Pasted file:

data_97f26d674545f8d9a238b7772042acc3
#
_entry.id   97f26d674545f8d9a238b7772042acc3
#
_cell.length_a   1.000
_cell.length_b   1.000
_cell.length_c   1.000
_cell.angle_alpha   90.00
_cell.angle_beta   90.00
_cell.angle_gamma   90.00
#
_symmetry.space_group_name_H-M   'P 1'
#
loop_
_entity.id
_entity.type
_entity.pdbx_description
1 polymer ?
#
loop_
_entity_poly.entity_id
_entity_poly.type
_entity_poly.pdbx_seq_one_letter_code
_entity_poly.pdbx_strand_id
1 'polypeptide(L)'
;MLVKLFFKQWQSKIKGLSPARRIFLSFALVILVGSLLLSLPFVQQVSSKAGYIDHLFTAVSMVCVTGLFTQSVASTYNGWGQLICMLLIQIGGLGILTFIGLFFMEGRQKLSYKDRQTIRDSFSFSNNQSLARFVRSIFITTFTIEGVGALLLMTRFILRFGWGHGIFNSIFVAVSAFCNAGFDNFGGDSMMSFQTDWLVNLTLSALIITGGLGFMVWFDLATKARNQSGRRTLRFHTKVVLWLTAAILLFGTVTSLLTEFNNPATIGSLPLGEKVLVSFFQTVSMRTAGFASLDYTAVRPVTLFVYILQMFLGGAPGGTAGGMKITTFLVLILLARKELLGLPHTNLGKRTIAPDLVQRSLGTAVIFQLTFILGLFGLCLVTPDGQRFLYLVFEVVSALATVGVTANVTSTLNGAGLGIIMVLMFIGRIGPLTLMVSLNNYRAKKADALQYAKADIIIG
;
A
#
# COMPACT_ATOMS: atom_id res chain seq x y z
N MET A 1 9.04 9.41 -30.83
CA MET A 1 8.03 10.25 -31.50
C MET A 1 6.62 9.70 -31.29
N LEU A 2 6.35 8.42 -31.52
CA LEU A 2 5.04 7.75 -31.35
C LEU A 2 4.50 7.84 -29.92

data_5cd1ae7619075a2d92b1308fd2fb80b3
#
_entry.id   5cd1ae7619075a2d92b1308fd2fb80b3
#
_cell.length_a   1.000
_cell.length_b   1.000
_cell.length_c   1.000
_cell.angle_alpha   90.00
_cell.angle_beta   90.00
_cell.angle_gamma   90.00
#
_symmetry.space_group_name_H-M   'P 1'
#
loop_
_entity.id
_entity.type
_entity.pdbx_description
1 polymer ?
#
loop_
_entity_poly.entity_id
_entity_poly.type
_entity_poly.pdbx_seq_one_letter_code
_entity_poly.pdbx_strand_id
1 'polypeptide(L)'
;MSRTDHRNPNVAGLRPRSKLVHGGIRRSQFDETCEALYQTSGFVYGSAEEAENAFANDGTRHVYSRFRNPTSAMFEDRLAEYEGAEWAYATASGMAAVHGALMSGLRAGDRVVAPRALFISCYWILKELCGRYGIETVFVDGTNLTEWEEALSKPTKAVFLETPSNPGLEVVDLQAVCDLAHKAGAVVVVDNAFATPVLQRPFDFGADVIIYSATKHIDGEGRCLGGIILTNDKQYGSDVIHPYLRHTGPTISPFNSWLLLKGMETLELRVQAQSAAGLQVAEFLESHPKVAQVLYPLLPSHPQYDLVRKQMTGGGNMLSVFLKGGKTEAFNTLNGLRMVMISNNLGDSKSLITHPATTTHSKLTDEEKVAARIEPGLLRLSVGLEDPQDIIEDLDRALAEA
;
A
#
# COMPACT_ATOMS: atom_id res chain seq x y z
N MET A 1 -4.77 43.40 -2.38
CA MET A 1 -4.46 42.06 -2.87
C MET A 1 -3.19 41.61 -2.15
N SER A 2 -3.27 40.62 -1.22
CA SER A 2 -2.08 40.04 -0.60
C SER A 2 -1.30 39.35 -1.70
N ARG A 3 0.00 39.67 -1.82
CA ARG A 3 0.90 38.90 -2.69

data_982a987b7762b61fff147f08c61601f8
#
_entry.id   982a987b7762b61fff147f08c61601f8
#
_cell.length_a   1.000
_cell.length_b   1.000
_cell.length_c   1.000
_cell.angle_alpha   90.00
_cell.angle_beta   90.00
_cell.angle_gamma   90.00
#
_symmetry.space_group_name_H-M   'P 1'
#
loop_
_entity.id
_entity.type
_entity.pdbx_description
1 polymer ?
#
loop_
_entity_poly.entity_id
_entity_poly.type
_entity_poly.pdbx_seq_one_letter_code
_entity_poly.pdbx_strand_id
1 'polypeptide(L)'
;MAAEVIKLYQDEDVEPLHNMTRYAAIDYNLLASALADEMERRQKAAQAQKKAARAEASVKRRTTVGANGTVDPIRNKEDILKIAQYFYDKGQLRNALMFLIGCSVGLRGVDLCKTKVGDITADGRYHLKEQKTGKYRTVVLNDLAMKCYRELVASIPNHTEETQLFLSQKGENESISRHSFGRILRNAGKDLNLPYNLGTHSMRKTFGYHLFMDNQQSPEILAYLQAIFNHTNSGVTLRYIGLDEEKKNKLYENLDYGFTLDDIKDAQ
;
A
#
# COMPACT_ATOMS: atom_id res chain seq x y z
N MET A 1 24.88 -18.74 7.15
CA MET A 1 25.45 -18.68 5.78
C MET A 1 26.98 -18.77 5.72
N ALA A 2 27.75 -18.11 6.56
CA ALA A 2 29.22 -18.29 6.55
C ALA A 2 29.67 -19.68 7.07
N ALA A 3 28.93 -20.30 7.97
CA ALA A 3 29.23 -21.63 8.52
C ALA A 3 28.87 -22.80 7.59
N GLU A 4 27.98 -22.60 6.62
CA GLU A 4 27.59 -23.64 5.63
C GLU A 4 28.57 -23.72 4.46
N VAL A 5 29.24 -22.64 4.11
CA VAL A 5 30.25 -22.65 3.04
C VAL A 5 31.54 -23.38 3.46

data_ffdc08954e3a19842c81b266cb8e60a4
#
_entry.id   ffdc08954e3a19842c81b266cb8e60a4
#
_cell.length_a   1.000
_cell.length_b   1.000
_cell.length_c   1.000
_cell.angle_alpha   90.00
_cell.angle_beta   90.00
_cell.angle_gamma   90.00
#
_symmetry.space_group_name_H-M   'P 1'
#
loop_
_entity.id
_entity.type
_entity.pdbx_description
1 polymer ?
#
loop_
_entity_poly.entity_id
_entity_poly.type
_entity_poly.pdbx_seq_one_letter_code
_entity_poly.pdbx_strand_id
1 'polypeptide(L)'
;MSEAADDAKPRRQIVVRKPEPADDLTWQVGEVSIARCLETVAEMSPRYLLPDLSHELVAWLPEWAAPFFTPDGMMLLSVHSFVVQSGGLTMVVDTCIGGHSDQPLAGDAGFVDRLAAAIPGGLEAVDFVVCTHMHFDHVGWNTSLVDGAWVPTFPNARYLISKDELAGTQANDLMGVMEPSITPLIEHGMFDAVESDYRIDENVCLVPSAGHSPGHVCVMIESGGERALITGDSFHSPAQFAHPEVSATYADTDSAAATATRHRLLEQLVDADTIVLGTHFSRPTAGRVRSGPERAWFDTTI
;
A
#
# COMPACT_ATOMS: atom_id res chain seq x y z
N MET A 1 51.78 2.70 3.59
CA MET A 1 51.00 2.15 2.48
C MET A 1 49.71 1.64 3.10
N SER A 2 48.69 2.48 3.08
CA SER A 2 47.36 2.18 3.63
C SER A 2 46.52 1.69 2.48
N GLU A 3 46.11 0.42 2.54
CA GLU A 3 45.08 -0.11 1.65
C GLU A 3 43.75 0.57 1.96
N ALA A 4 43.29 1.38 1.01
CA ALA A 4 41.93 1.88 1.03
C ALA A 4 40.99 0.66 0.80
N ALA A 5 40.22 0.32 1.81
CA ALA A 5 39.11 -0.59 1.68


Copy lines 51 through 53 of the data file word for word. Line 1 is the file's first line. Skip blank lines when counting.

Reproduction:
_entity.id
_entity.type
_entity.pdbx_description